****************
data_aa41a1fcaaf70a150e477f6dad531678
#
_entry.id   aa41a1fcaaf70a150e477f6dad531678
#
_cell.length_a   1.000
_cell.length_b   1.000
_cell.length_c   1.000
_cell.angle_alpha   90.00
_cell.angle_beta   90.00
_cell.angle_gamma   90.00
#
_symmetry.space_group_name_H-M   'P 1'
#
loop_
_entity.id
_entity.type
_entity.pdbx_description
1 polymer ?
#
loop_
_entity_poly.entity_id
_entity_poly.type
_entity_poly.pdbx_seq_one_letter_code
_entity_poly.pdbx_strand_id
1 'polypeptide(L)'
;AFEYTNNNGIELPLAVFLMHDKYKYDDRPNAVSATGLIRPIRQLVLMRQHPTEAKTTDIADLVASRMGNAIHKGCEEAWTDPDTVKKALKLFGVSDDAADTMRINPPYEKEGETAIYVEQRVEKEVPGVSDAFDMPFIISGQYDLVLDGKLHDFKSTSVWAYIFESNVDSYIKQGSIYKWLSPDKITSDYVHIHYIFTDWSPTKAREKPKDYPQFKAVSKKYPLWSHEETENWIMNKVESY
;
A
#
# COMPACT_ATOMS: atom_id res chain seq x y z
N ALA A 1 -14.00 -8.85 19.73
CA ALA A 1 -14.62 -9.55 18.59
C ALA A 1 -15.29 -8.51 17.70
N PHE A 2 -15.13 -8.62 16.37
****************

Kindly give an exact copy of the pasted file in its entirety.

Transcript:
data_aa41a1fcaaf70a150e477f6dad531678
#
_entry.id   aa41a1fcaaf70a150e477f6dad531678
#
_cell.length_a   1.000
_cell.length_b   1.000
_cell.length_c   1.000
_cell.angle_alpha   90.00
_cell.angle_beta   90.00
_cell.angle_gamma   90.00
#
_symmetry.space_group_name_H-M   'P 1'
#
loop_
_entity.id
_entity.type
_entity.pdbx_description
1 polymer ?
#
loop_
_entity_poly.entity_id
_entity_poly.type
_entity_poly.pdbx_seq_one_letter_code
_entity_poly.pdbx_strand_id
1 'polypeptide(L)'
;AFEYTNNNGIELPLAVFLMHDKYKYDDRPNAVSATGLIRPIRQLVLMRQHPTEAKTTDIADLVASRMGNAIHKGCEEAWTDPDTVKKALKLFGVSDDAADTMRINPPYEKEGETAIYVEQRVEKEVPGVSDAFDMPFIISGQYDLVLDGKLHDFKSTSVWAYIFESNVDSYIKQGSIYKWLSPDKITSDYVHIHYIFTDWSPTKAREKPKDYPQFKAVSKKYPLWSHEETENWIMNKVESY
;
A
#
# COMPACT_ATOMS: atom_id res chain seq x y z
N ALA A 1 -14.00 -8.85 19.73
CA ALA A 1 -14.62 -9.55 18.59
C ALA A 1 -15.29 -8.51 17.70
N PHE A 2 -15.13 -8.62 16.37